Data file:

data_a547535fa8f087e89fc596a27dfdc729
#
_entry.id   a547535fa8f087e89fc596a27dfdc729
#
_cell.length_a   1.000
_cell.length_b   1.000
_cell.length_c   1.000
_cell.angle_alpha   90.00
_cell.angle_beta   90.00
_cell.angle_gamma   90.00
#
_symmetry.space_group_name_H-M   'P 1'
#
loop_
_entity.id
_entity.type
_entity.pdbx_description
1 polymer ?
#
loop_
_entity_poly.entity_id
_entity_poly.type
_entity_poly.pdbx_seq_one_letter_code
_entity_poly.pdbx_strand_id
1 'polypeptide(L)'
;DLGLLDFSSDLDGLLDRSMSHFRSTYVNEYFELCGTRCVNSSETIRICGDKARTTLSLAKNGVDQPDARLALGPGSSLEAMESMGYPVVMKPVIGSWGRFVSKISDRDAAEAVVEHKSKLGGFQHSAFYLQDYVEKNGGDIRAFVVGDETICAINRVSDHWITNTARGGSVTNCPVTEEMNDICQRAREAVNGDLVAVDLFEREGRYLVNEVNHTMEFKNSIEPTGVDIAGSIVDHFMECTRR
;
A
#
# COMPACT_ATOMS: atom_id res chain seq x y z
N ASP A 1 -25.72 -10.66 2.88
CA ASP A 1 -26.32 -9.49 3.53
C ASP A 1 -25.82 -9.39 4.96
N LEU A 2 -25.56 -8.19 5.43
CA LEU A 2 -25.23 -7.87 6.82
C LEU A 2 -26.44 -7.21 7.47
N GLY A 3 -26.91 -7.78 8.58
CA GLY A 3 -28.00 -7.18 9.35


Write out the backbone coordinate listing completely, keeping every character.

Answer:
data_a547535fa8f087e89fc596a27dfdc729
#
_entry.id   a547535fa8f087e89fc596a27dfdc729
#
_cell.length_a   1.000
_cell.length_b   1.000
_cell.length_c   1.000
_cell.angle_alpha   90.00
_cell.angle_beta   90.00
_cell.angle_gamma   90.00
#
_symmetry.space_group_name_H-M   'P 1'
#
loop_
_entity.id
_entity.type
_entity.pdbx_description
1 polymer ?
#
loop_
_entity_poly.entity_id
_entity_poly.type
_entity_poly.pdbx_seq_one_letter_code
_entity_poly.pdbx_strand_id
1 'polypeptide(L)'
;DLGLLDFSSDLDGLLDRSMSHFRSTYVNEYFELCGTRCVNSSETIRICGDKARTTLSLAKNGVDQPDARLALGPGSSLEAMESMGYPVVMKPVIGSWGRFVSKISDRDAAEAVVEHKSKLGGFQHSAFYLQDYVEKNGGDIRAFVVGDETICAINRVSDHWITNTARGGSVTNCPVTEEMNDICQRAREAVNGDLVAVDLFEREGRYLVNEVNHTMEFKNSIEPTGVDIAGSIVDHFMECTRR
;
A
#
# COMPACT_ATOMS: atom_id res chain seq x y z
N ASP A 1 -25.72 -10.66 2.88
CA ASP A 1 -26.32 -9.49 3.53
C ASP A 1 -25.82 -9.39 4.96
N LEU A 2 -25.56 -8.19 5.43
CA LEU A 2 -25.23 -7.87 6.82
C LEU A 2 -26.44 -7.21 7.47
N GLY A 3 -26.91 -7.78 8.58
CA GLY A 3 -28.00 -7.18 9.35